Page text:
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Redeemed T


Local Shelters Impacting Local Lives


by Blythe Thimsen Photos by Tim Martin Zoom Photo





here were two times when I actually had a grave dug for me and I was on my knees with a gun held to the back of my head,” says Steve Viers. “What really freaked me out is that I was so numb, I didn’t really care. I said ‘either shoot me in the head or let me go.’” Those words don’t seem to match the relaxed, happy and easy-natured


man who is speaking them. Steve Viers, today, has a sense of purpose, knows his worth and finds joy in life. What happened between back then and today is something beautiful; something called redemption. His life


was redeemed, and it is something that is happening across Spokane, thanks to some of the city’s shelters, like the Union Gospel Mission, Volunteers of America’s Crosswalk, and Anna Ogden Hall, all of which change lives at one’s darkest hour. Viers’ story starts years before he found himself kneeling at that grave. Growing up as a


pastor’s kid, he had a seemingly perfect home. Behind the scenes though, he suffered physical abuse at the hands of his uncles and grandfather, and his parent’s divorce devastated him. “That really sent me for a loop and I started drinking and drugging when I was 10,” he says. “The divorce hit me so bad, I went from smoking pot and drinking beer to trying heroine by the time I was 14. By the time I was 18, I’d been shot at multiple times, I’d been stabbed, beaten up with bats, and intentionally run over, twice. I wound up in prison by the time I was 18.” A marriage, children and his-own divorce soon followed, putting Viers in a downward spiral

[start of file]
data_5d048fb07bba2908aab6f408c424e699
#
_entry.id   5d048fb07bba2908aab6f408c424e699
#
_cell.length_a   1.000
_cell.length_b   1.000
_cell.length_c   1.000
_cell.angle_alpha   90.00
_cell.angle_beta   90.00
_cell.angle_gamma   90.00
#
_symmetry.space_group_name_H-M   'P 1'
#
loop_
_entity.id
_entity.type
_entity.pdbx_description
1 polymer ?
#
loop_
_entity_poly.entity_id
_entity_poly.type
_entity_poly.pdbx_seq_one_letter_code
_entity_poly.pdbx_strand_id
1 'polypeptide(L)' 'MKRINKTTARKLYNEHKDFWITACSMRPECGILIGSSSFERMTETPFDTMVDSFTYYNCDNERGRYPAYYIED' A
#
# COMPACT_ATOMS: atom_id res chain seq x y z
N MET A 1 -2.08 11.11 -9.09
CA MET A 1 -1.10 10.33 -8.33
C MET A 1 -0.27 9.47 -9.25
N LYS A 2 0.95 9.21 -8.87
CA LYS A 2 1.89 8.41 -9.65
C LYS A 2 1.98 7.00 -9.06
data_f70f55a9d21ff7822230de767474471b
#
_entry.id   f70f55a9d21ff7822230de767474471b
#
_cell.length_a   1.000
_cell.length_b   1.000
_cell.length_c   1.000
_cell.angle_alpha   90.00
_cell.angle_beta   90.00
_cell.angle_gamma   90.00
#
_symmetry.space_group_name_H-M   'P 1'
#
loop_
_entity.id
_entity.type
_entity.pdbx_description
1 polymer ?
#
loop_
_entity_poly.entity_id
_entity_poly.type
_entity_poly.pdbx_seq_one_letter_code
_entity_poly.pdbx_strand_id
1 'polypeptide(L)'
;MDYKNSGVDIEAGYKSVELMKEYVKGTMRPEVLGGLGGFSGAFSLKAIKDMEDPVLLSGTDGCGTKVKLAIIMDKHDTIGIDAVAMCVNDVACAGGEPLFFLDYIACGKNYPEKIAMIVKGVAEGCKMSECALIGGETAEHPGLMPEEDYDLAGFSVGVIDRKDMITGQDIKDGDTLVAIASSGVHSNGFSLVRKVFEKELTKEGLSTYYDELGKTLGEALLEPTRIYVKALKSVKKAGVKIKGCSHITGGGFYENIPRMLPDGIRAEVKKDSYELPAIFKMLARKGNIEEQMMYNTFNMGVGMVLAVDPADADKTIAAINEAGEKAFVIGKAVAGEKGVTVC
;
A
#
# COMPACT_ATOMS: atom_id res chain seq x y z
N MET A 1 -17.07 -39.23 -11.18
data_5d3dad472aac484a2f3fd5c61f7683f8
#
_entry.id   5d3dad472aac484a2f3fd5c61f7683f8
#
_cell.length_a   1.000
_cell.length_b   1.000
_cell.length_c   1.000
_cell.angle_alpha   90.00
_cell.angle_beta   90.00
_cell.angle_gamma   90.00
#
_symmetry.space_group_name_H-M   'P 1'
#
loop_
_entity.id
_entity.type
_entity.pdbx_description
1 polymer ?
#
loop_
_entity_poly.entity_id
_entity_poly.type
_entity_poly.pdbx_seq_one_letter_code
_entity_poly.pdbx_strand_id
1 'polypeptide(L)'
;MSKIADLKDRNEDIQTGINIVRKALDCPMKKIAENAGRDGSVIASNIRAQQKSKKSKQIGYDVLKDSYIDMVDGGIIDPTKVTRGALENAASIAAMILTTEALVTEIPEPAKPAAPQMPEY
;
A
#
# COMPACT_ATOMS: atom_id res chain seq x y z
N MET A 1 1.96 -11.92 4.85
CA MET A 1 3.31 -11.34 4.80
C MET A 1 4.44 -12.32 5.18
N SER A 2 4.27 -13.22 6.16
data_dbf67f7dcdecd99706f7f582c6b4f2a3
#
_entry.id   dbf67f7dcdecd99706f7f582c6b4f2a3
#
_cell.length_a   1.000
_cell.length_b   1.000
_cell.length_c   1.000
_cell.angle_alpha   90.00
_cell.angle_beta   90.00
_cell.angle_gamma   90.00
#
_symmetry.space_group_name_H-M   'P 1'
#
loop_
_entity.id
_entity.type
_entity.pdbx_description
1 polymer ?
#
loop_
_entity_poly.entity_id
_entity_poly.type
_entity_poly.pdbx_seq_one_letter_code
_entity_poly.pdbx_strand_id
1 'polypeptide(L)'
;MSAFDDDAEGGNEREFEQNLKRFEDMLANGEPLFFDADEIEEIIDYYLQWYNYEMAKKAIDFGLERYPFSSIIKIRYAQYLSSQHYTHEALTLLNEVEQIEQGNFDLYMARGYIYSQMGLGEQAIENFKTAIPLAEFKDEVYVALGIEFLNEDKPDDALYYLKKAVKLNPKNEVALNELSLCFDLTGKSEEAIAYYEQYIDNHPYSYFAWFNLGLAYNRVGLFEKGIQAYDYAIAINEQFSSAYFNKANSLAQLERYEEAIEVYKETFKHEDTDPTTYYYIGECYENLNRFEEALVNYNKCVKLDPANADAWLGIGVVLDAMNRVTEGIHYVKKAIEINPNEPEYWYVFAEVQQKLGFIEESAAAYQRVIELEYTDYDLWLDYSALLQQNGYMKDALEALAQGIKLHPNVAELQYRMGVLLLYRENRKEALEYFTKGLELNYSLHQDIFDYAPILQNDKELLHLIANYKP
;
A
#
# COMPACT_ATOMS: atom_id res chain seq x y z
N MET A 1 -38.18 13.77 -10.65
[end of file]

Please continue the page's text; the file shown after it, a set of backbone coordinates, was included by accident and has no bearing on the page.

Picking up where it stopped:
where he lost everything and was living on a dirty mattress on the floor of a dilapidated garage. “My kids came over one day and saw me there and that just tore me apart to have my kids walk in and see me in that condition,” he says. In July 2006, Viers’ ex-wife brought him a pamphlet for the Union Gospel Mission, and told him she thought he should go there. “I waited for days and said ‘maybe, we’ll see.’ Finally I just decided ‘okay.’ I walked nine miles to get here and never left.” The Union Gospel Mission started in 1951 “to reach the poor of our community with the


love and power of the Gospel so they may become God-dependent, contributing members of society.” Over the last 60 years, the Mission has served over 6,487,297 meals and has provided over 1,602,524 nights of shelter. The ministries are offered free-of-charge to those in need and are almost entirely supported by local, individual donors. In addition to crisis shelters, there are long-term programs at Union Gospel Mission, for men, and at their sister shelter, Anna Ogden Hall, for women and children. According to the Mission, the men’s recovery program “encompasses counseling, addiction therapy, education, job training and Bible study, all within the context of a safe environment centered on grace, acceptance and accountability.” That grace is something that was unexpected for Viers, as well as for Eddie Collins, whose


story starts in a similar way. “I came from a family with no problems, and then divorce hit when I was seven,” says Collins.


“My best friend [his father] left the house and never looked back.” Collin’s “perfect little world” crumbled and the damage was obvious. Collins thought he could win his dad’s attention and approval through success in sports, so


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